To Integrate Virtual Care, Start By Redefining The ‘Visit’

Albert Einstein famously said, “In the midst of every crisis, lies great opportunity.” When the COVID-19 pandemic struck the United States in March 2020, ambulatory care providers quickly discovered that a good deal of health care could be delivered virtually. In the span of just a few weeks, providers moved much of their ambulatory care to telemedicine or virtual interactions. Almost 40 percent of patients have received care via a telehealth visit in 2022.

But now the real work lies ahead as both ambulatory care managers and new digital entrants alike move from a crisis mindset to a mindset of planful redesign in which they’ll find the optimal balance between virtual and in-person care. Key to this process will be to redefine what constitutes a “visit.” To build the care delivery system of the future, which will focus on value and outcomes, we must first liberate the billing system and reimbursement models from the handcuffs of synchronous interactions in specific “places of service.”


Defining A ‘Visit’

The history of billing in the US health care system is paying for units of time, all oriented toward synchronous interactions between patients and providers in readily identifiable locations such as hospitals and clinics. This system presents several problems. First, the work that gets performed in between visits doesn’t get rewarded. This wasn’t much of a problem back in 1966, when the first version of Current Procedural Terminology (CPT) was published. A few minutes spent calling in a referral or answering the occasional patient call was included in the visit fee.

But consumer patterns and preferences have changed a lot since then. In 1966, even the lowly fax machine had yet to make its way into doctors’ offices. Yet today, at the University of California, San Francisco, the number of messages received by ambulatory clinicians via MyChart has increased 500 percent since 2016.

Given the way communications between physicians and their patients have evolved, it’s time to transform fee-for-service billing models to accommodate asynchronous physician-patient encounters. At first blush, this sounds impossible given current constraints. Yet, there is a solution: Instead of defining a visit as a single, in-office encounter, redefine it as a period of time spent working on a case and have that period of time serve as the billing unit.

For example, let’s say we redefine a visit to an increment of two weeks. When an encounter with a patient begins (either via synchronous or asynchronous interaction), the clock starts for billing purposes. Instead of submitting a claim for X dollars for the Y minutes of time on a particular day in a specific location with a patient, the practitioner submits a single claim for two weeks of both synchronous and asynchronous patient interactions and associated work. At the end of the two-week period, the physician is reimbursed—not for every minute spent answering email or making referrals or performing in-person examinations, but for a fixed fee linked to a single two-week unit of time. This would reimburse for the physician’s training and expertise, not minutes spent live with patients.

Of course, even if the physician does not bill for each patient interaction, it would still be necessary to track patient care delivered within the time window. Fortunately, today’s health care information technology systems already capture data related to both synchronous and asynchronous patient-physician interactions. With minor modifications to these systems, as well as changes to the billing coding systems, existing platforms and technologies could be used to ensure accountability and to create digital records for use by payers and regulators.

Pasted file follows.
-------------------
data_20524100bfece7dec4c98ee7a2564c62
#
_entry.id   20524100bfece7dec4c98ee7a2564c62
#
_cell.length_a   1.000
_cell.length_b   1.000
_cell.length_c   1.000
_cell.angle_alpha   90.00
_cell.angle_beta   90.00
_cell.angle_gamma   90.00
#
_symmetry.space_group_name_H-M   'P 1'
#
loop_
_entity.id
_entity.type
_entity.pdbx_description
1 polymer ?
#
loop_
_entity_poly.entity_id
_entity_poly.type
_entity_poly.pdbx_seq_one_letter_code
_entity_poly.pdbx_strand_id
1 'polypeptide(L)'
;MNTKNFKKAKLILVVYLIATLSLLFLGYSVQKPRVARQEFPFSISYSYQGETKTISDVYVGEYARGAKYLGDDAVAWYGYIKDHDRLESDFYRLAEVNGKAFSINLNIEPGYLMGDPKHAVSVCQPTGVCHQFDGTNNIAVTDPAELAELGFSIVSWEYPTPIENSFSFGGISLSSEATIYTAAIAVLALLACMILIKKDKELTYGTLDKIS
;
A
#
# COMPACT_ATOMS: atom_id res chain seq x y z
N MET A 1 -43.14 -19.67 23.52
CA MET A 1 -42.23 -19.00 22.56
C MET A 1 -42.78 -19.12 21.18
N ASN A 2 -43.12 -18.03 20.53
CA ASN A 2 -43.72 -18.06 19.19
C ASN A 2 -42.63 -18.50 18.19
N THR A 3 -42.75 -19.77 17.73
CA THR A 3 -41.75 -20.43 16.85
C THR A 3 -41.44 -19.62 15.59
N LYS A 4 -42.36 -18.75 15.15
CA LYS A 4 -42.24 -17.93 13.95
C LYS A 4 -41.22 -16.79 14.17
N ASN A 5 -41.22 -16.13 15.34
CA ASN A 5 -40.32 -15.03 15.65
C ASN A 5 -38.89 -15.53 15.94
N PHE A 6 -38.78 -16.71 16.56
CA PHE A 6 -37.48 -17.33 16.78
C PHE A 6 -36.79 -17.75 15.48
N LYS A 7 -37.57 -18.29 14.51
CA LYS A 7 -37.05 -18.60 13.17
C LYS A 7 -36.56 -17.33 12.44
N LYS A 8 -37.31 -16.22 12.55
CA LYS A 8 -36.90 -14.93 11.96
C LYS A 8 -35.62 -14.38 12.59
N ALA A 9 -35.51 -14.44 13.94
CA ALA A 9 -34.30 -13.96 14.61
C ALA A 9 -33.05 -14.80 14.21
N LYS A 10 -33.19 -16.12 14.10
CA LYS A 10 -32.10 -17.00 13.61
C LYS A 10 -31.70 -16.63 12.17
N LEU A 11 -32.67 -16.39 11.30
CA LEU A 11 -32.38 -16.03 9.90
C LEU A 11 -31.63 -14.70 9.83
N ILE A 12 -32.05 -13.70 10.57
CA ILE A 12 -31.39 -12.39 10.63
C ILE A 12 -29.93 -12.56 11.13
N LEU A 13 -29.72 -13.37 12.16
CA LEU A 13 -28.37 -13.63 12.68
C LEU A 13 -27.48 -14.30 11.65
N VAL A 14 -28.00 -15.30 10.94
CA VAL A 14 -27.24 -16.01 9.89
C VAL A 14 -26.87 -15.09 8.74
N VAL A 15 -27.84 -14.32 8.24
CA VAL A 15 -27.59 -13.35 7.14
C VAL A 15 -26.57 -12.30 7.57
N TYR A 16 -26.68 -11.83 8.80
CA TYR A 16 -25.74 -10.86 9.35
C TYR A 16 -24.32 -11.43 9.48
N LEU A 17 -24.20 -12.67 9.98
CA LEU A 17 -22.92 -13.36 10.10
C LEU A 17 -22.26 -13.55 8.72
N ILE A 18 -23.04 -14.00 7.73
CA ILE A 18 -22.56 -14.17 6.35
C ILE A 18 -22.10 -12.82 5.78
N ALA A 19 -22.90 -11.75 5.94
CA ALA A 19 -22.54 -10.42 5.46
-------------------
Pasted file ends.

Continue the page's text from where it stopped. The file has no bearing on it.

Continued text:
Catalyzing Further Shift To Value

Counterintuitively, this innovation in fee-for-service billing would not only be transformational for virtual care but have a secondary impact by accelerating the transition to value-based payments. To build a cost-saving care model against one’s risk contracts, it’s imperative to enable both synchronous and asynchronous care. Yet, if fee-for-service billing codes do not accommodate asynchronous care, this presents the provider with a vexing challenge: the requirement to operationalize two fundamentally different care models within the same clinical setting, in which one model, virtual, has iffy chances for reimbursement. This practical reality is a fundamental reason many fee-for-service providers have struggled as they’ve taken on at-risk arrangements for subsets of their patients. If fee-for-service billing were to allow for asynchronous care, it would better align with the shift to value.

Moreover, this system would reward physicians for providing a holistic care regimen over a period of time, rather than just treating a single ailment. If “a visit” constituted two weeks, physicians would no longer be under pressure to wrap up each patient encounter in 15 minutes. Rather, physicians would be rewarded for the time between in-person visits, when they perform such vital work as returning emails, interpreting test results, and asking for consults. These incentives are similar to “best-in-class” at-risk care models.

In conclusion, it’s high time that providers of ambulatory care leave behind the artificial divide between telemedicine and traditional medicine. As a result of the COVID-19 crisis, we’ve already laid the foundation of a new way of operating and blending both in-person and virtual care. Regulators and policy makers can facilitate this by fostering policies for asynchronous—and not “building-bound”—billing layers on top of the current fee-for-service infrastructure.